The Controller

Until this point we controlled our quadrotor with keyboard input from a computer transmitted with our RF board from SparkFun. It was somewhat naive of us to try to even fly without controls for yaw, pitch, roll, and thrust. Finally we incorporated 2 joysticks from SparkFun on our wireless transmitter to allow us to control Thrust/Yaw with the left stick and Pitch/Roll with the right stick. We also added 4 LEDs (red, green, yellow, and blue) to our controller to indicate different statuses.

The inputs from the controller ranged from 0 to 5V and therefore from 0 to 1023 when using our 10 bit ADC on the ATMega32u4. This corresponded to +/- 512 resolution for yaw, pitch, and roll, and +512 resolution for thrust (ignoring negative thrust inputs). This was scaled appropriately to give smoother PWM responses. The idle thrust was also increased from, on a scale from 1000 to 2000, 1106 (our very lowest idle PWM) to 1200 in order to give us more resolution in controlling the thrust. Note that hovering is around 1300.

In the future we will add buttons to the controller for start and emergency stop. As of now we still have to press 's' on the PC connected to the controller and SPACEBAR for emergency stop.

Update:
We have now added battery voltage ADC to the wyvern code. The battery voltage is sent back in Volts*10 every 6 seconds to the controller. If the voltage is below 10V, all LEDs on the controller will toggle on and off to warn the user of a low battery.

Thursday, April 22, 2010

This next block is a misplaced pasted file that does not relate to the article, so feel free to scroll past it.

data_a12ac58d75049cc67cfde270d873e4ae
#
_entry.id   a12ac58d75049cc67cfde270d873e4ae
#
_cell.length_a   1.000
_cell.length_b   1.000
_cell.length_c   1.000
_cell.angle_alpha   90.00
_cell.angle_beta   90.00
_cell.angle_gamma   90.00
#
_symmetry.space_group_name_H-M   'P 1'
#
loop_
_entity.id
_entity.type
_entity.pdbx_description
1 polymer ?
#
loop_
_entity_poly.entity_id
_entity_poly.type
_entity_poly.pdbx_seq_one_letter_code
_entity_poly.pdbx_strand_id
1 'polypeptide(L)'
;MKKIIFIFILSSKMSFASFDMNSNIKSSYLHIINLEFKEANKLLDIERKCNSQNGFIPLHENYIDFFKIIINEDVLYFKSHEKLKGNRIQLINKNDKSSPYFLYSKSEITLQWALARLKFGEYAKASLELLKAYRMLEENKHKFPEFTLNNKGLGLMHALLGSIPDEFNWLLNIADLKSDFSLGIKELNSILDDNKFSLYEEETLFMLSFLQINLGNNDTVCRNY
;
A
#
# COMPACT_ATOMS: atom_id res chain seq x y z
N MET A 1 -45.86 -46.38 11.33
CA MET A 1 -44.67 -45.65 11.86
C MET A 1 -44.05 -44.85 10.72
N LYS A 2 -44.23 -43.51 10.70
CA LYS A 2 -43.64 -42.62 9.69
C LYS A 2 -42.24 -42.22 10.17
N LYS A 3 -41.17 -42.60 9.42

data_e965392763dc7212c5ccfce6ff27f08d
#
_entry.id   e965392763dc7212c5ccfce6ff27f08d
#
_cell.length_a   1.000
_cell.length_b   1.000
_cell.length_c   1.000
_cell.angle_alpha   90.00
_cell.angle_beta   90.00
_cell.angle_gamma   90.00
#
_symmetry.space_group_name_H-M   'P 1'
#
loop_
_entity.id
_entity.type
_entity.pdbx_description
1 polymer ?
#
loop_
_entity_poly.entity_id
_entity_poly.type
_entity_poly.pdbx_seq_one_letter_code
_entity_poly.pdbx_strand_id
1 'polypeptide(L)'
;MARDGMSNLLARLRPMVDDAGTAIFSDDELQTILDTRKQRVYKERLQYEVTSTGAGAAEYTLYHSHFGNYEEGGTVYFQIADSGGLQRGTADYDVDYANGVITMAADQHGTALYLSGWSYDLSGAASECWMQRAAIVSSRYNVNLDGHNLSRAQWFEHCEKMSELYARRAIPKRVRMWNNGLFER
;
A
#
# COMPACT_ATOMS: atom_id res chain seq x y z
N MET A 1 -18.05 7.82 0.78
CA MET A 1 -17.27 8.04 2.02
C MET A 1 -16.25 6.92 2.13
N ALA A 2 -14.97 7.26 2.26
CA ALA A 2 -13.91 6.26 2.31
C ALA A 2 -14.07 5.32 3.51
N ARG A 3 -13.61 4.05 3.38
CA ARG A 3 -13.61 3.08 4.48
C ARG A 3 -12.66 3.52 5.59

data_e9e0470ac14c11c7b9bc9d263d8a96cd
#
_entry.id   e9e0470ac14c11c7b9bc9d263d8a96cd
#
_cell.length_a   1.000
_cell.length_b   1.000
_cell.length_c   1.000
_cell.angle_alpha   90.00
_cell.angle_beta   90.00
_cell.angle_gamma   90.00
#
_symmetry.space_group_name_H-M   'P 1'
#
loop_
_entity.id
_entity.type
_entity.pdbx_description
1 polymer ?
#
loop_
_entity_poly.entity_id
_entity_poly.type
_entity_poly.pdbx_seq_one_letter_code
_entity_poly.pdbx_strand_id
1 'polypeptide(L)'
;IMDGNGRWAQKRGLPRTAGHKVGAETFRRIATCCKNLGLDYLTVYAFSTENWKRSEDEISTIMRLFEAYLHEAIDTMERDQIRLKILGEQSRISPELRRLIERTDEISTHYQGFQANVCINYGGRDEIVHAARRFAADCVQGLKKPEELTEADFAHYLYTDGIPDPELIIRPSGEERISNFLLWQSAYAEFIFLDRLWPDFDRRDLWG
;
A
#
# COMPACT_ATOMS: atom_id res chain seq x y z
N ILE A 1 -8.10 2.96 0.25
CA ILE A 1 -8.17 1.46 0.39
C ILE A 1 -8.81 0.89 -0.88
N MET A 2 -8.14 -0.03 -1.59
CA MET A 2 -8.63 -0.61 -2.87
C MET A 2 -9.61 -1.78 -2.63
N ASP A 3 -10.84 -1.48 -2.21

Increasing Code Efficiency

After we completed our first full version of code we spent several days in the lab trying to fine tune our PID terms. After a lot of frustration, we decided to take a look at the quadrotors in Penn's GRASP lab as a comparison. After feeling their PID response, it was painfully obvious that our response time was not nearly as fast as we thought it was. The GRASP lab units run their full PID loop at 1000 Hz. We thought that we were running our PID loop somewhere around 40 Hz, and, being a little naive, we thought this would be adequate. After all, we can't see that fast!

In order to increase our code efficiency we did several things. First, we increased the UART baud rate from the IMU to the MaEvArM from 38,400 to 250,000. This allowed us to read in angle and gyro values faster so the PID functions didn't hang up waiting for information. Second, we changed some while loop codes in the UART receiving functions to brute force assignments. This had an amazing effect, changing our 40 Hz response to 120 Hz! Of course, this was not nearly as fast as the response in the GRASP lab, but, having read reports of successful PID loops as low as 70 Hz, we thought we'd give the new code a try.

The difference was incredibly clear; the derivative terms were much more responsive, and our morale was much improved after fruitlessly toying at PID gains for so many days.

After this, we constantly checked the frequency of our PID loop after adding any new considerable block of code. Also, the bottleneck for increasing our code speed was determined to be the output of the IMU. Running the DCM and correction algorithms produced a max speed of 120 Hz. One possible method to increase this (without changes in code) would be to replace the 8 MHz oscillator on the Razor IMU with a 16 MHz or even a 20 MHz oscillator. The Atmega328p is able to handle these clock speeds, and increasing to them would result in large improvements in the data output speed.

Saturday, April 17, 2010

IMU Data Transfer Corruptions